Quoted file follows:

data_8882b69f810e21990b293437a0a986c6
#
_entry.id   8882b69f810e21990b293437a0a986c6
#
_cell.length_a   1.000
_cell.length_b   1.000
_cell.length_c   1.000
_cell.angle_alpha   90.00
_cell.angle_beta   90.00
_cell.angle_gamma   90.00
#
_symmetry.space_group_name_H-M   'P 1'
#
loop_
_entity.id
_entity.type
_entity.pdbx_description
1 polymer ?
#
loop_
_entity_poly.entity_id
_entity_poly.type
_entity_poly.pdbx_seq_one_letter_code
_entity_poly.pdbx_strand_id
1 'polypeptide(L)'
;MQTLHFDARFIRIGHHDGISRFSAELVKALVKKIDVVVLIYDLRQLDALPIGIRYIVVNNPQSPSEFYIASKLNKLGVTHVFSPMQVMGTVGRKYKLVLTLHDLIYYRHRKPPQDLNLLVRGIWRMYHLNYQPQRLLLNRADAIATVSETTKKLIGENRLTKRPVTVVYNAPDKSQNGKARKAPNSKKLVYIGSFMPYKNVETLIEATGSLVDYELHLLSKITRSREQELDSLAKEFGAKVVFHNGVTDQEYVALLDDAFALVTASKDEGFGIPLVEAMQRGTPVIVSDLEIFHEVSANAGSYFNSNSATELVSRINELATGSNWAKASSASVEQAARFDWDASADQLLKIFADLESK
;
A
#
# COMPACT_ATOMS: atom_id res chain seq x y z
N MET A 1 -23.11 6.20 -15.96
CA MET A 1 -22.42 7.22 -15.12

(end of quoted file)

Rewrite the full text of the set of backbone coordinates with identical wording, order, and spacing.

data_8882b69f810e21990b293437a0a986c6
#
_entry.id   8882b69f810e21990b293437a0a986c6
#
_cell.length_a   1.000
_cell.length_b   1.000
_cell.length_c   1.000
_cell.angle_alpha   90.00
_cell.angle_beta   90.00
_cell.angle_gamma   90.00
#
_symmetry.space_group_name_H-M   'P 1'
#
loop_
_entity.id
_entity.type
_entity.pdbx_description
1 polymer ?
#
loop_
_entity_poly.entity_id
_entity_poly.type
_entity_poly.pdbx_seq_one_letter_code
_entity_poly.pdbx_strand_id
1 'polypeptide(L)'
;MQTLHFDARFIRIGHHDGISRFSAELVKALVKKIDVVVLIYDLRQLDALPIGIRYIVVNNPQSPSEFYIASKLNKLGVTHVFSPMQVMGTVGRKYKLVLTLHDLIYYRHRKPPQDLNLLVRGIWRMYHLNYQPQRLLLNRADAIATVSETTKKLIGENRLTKRPVTVVYNAPDKSQNGKARKAPNSKKLVYIGSFMPYKNVETLIEATGSLVDYELHLLSKITRSREQELDSLAKEFGAKVVFHNGVTDQEYVALLDDAFALVTASKDEGFGIPLVEAMQRGTPVIVSDLEIFHEVSANAGSYFNSNSATELVSRINELATGSNWAKASSASVEQAARFDWDASADQLLKIFADLESK
;
A
#
# COMPACT_ATOMS: atom_id res chain seq x y z
N MET A 1 -23.11 6.20 -15.96
CA MET A 1 -22.42 7.22 -15.12